Medical Coding Salary: How much does Medical Coding Make a Year?

If you're like most people considering a career in medical billing and coding, you're concerned about salary. After all, it's important! Luckily, medical billers and coders are some of the best-compensated employees in the healthcare industry.

How much does medical coding make a year? It depends a lot on your certifications, role, type of employer, and location!

Read on to find out how much medical billers and medical coders make in 2023.

Medical Coding Average Salary

Medical coding salaries can vary between $50,000 and $90,000 depending on certifications, years of experience, type of healthcare employer, and, for management positions, type of certification or degree.

Certifications Can Make a (BIG) Difference!

Some certifications, like the Certified Professional Coder (CPC) or Certified Professional Biller (CPB), start earning more money than their peers right off the bat. CPCs and CPBs can earn $50,000 - $70,000 per year right away, depending on their state and type of employer.

Other, more advanced certifications, like the Certified Professional Medical Auditor (CPMA), start at $70,000 and up in most states, and the most advanced, like the Certified Professional Coder-Instructor (CPC-I) and Certified Professional Compliance Officer (CPCO), start at $75,000 and $80,000 per year in their respective states.

If that's not motivation to study and pass that next certification exam, I don't know what is! Your certifications can open new doors professionally, and make a big difference in your starting, and continuing, salaries.

Degrees sort of matter for salary - but not really

Do degrees matter for your salary in medical billing and coding? The answer is yes, sort of. For more advanced roles, like compliance manager, college professor, or even CEO of a healthcare information management company, advanced degrees like a master's degree may make it easier to land a job. However, once you're in that job, your master's degree (or lack of one), doesn't make much of a difference - advanced professionals both with and without the degree command approximately the same salary.

Similarly, outside of these highly specialized roles, having an associate degree or bachelor's degree as a professional coder does not seem to affect your salary much - typically only two to 3 percent annually.

So all in all, does a degree matter for your medical billing and coding salary? The data says: not really. Many highly-paid coding professionals hold a degree, and just as many highly-paid professionals hold only a certification.

What really matters is the role you do, your credentials, and, surprisingly, the type of employer you work for.

Type of role matters

In the healthcare industry, your type of role matters quite a bit. The good news is, whether you start out in an entry level position or as a full-time coding specialist or billing specialist, your career as a medical coding professional has the potential to grow in any direction.

There are many types of coding professionals available within medical coding and healthcare information management at large, including:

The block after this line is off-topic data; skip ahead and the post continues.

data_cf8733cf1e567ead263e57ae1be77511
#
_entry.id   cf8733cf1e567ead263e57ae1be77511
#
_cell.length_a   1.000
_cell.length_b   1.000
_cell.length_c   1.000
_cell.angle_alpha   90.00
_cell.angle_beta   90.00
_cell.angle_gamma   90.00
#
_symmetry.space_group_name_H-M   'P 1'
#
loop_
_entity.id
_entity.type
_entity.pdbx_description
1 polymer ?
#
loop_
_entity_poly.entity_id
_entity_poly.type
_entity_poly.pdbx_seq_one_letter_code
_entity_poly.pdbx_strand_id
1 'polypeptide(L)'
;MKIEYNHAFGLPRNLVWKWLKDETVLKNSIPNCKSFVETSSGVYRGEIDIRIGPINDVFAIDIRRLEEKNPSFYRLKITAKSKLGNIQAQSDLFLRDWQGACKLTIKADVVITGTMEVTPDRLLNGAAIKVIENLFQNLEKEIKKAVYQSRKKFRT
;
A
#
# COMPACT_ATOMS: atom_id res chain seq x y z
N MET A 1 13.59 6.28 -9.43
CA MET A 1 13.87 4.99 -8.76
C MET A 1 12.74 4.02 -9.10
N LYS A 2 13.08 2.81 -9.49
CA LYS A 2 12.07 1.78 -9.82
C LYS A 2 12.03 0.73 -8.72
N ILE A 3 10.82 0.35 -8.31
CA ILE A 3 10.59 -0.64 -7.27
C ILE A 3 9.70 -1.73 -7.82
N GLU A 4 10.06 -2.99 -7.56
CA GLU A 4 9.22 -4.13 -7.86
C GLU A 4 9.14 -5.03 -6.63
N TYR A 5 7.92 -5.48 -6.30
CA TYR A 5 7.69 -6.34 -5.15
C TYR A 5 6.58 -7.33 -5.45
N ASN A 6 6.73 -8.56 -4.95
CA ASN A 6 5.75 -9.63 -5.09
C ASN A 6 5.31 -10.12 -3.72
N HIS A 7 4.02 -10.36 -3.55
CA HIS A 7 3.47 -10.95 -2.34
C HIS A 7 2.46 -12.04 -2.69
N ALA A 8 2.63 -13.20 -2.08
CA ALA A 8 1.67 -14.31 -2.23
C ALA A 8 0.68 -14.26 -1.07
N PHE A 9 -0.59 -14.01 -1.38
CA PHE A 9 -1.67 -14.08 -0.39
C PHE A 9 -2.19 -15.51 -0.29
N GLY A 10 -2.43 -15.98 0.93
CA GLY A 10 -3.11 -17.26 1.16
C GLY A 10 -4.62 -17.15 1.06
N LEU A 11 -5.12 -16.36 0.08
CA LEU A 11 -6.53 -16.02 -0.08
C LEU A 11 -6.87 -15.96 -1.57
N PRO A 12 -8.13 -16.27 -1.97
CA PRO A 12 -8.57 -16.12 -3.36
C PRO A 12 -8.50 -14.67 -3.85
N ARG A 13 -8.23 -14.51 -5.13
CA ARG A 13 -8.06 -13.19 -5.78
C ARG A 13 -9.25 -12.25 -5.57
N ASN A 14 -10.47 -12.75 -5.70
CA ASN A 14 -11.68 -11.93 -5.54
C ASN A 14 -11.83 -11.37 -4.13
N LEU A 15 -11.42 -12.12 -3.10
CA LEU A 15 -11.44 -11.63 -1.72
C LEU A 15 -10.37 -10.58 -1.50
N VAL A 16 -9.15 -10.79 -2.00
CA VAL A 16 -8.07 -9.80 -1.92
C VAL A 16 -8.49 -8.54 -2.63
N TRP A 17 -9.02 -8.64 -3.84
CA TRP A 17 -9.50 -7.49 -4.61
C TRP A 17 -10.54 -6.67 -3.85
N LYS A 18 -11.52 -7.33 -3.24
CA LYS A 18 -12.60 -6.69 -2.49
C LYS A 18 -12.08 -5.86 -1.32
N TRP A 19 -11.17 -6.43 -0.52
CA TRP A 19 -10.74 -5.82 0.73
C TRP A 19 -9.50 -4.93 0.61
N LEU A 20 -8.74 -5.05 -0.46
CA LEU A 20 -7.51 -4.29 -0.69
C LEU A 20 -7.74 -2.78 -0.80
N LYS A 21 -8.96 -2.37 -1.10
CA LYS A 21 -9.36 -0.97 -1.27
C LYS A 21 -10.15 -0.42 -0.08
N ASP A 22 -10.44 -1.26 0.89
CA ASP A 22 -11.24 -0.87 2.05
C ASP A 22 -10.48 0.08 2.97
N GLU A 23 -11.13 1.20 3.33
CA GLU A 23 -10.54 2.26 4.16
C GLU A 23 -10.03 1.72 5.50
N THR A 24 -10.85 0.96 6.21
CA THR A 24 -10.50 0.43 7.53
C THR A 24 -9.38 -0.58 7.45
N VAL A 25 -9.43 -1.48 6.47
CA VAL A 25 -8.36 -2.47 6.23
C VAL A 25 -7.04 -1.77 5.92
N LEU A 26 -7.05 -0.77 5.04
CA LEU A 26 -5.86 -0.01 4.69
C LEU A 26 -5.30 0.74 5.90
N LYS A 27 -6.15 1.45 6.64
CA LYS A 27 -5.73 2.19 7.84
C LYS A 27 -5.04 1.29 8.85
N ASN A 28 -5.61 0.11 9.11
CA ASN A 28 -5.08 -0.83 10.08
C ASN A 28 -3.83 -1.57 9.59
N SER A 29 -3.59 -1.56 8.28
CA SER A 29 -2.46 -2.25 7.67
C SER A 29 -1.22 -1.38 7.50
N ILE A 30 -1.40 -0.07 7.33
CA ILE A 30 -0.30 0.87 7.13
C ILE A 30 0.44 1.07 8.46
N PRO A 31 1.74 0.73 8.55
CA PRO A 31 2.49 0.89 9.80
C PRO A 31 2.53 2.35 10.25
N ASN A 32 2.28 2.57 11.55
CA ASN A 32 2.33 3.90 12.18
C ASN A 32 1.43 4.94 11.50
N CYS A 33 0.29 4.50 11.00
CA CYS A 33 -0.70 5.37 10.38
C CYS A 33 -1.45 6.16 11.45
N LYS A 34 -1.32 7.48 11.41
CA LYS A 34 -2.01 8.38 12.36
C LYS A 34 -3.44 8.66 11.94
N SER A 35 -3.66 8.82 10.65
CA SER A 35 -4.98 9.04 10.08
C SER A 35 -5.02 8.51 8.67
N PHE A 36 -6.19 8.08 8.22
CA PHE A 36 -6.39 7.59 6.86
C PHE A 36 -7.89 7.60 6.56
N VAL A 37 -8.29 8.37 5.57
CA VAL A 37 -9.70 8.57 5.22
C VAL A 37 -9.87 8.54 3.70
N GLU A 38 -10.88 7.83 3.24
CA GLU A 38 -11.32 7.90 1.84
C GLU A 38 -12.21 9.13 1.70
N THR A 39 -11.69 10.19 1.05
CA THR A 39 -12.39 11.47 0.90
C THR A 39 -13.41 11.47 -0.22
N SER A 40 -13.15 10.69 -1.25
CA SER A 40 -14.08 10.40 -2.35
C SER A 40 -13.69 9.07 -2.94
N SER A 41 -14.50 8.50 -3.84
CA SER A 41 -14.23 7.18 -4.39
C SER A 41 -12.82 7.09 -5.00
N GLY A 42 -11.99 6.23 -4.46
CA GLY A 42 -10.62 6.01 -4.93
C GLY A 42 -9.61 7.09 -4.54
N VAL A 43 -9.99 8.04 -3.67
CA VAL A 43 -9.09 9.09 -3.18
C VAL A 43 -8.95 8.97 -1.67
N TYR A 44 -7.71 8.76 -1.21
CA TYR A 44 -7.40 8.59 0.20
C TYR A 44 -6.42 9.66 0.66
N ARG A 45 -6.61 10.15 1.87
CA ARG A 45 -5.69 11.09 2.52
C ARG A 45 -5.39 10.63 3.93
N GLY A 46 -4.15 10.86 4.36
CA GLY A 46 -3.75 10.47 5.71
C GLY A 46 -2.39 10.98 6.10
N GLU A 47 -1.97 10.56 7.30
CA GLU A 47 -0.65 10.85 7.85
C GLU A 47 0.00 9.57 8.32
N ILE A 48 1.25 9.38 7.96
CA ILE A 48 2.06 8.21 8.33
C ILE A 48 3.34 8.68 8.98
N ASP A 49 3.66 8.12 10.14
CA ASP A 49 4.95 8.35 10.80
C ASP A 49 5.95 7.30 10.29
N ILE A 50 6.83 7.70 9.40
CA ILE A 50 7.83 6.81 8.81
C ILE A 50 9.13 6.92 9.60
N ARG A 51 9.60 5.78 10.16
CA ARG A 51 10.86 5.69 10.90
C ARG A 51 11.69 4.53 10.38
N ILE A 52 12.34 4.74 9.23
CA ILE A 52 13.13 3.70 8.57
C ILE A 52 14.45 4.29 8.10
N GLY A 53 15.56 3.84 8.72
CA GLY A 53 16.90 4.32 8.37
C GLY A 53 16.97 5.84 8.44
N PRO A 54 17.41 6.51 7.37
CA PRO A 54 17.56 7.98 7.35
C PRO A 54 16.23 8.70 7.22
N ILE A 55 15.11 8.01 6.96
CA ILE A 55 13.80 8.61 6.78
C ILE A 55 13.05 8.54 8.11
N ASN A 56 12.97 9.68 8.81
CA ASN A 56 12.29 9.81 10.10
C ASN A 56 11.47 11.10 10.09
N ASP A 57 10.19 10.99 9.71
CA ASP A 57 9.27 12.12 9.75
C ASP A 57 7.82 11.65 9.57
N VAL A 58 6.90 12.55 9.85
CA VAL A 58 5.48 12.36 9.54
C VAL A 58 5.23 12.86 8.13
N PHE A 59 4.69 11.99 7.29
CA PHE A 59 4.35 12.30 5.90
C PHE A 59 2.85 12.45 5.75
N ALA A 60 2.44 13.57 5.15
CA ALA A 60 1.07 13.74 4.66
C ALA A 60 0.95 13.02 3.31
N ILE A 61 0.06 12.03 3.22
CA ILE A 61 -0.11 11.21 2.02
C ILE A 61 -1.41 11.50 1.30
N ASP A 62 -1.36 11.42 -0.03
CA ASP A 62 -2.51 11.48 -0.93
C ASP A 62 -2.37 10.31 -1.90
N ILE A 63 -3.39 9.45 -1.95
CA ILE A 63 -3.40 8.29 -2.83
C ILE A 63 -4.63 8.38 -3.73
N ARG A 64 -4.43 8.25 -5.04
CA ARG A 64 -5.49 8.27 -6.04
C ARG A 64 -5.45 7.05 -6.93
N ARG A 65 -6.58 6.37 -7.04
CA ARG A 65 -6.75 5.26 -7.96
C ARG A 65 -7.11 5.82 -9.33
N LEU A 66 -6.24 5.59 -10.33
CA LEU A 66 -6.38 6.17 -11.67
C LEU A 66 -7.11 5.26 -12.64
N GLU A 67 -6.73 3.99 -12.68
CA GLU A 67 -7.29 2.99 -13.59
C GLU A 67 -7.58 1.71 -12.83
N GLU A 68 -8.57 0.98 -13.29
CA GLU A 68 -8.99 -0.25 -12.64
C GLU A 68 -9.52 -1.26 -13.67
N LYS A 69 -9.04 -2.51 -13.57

• Certified medical coders (CPCs)
  • Billing specialists (CPBs)
  • Specialized coders, like Certified Inpatient Coder and
  • Health information specialists who work with electronic medical records
  • Health services managers
  • And other health information professionals

Your type of employer matters as well - the bigger the better!

Surveys by the AAPC also show that not only does your type of role matter for your salary, but where you are employed matters as well - and typically, the larger the organization, the better.

Medical billers and medical coders who work in large physician group practices or within health systems or hospitals see a 5 to 10% higher salary than their peers in small or medium group practice or outpatient care settings.

Within these environments, too, coders who work in highly specialized areas, like ambulatory surgery centers, outpatient care centers, or insurance providers, tend to earn slightly more salary than their peers as well.

Years of experience matter too

Though starting salaries can be quite high with some credentials, the real salary is made over time - with years of work experience and promotions. Data shows that, no matter what your role, you can expect raises of 5 to ten percent (!) every 3-4 years you are in the industry.

That is pretty sizable! The net effect of all these raises is that your salary after 10 years in the industry is about 25-30% higher than when you started, and after 30 years in the industry, it's about 50-60% higher than when you started.

And that doesn't count promotions or transitions into higher-paying roles with an advanced credential or degree.

Try this salary tool to see what kind of salary you could earn as a medical biller and coder

The AAPC publishes a salary tool every year that makes it easy to check what kind of salary you could, or should, be earning in your area and role.

Check it out and let us know what you think. Is this salary accurate for what you see in your area?

That's it!

As you can see, salaries in the medical billing and coding field vary greatly, but they're mostly by things that are under your control, like certifications, years of experience, and the type of employer you choose. Use this info to your advantage, and you'll soon be on track to earn $60, $70, or even $90,000 per year as a coding and billing professional!

We hope you enjoyed this info, and we hope it helps you create a successful and fulfilling medical coding career.

As always, if you have any questions or any topics you'd like to see more about, just shoot us an email at We read every one!

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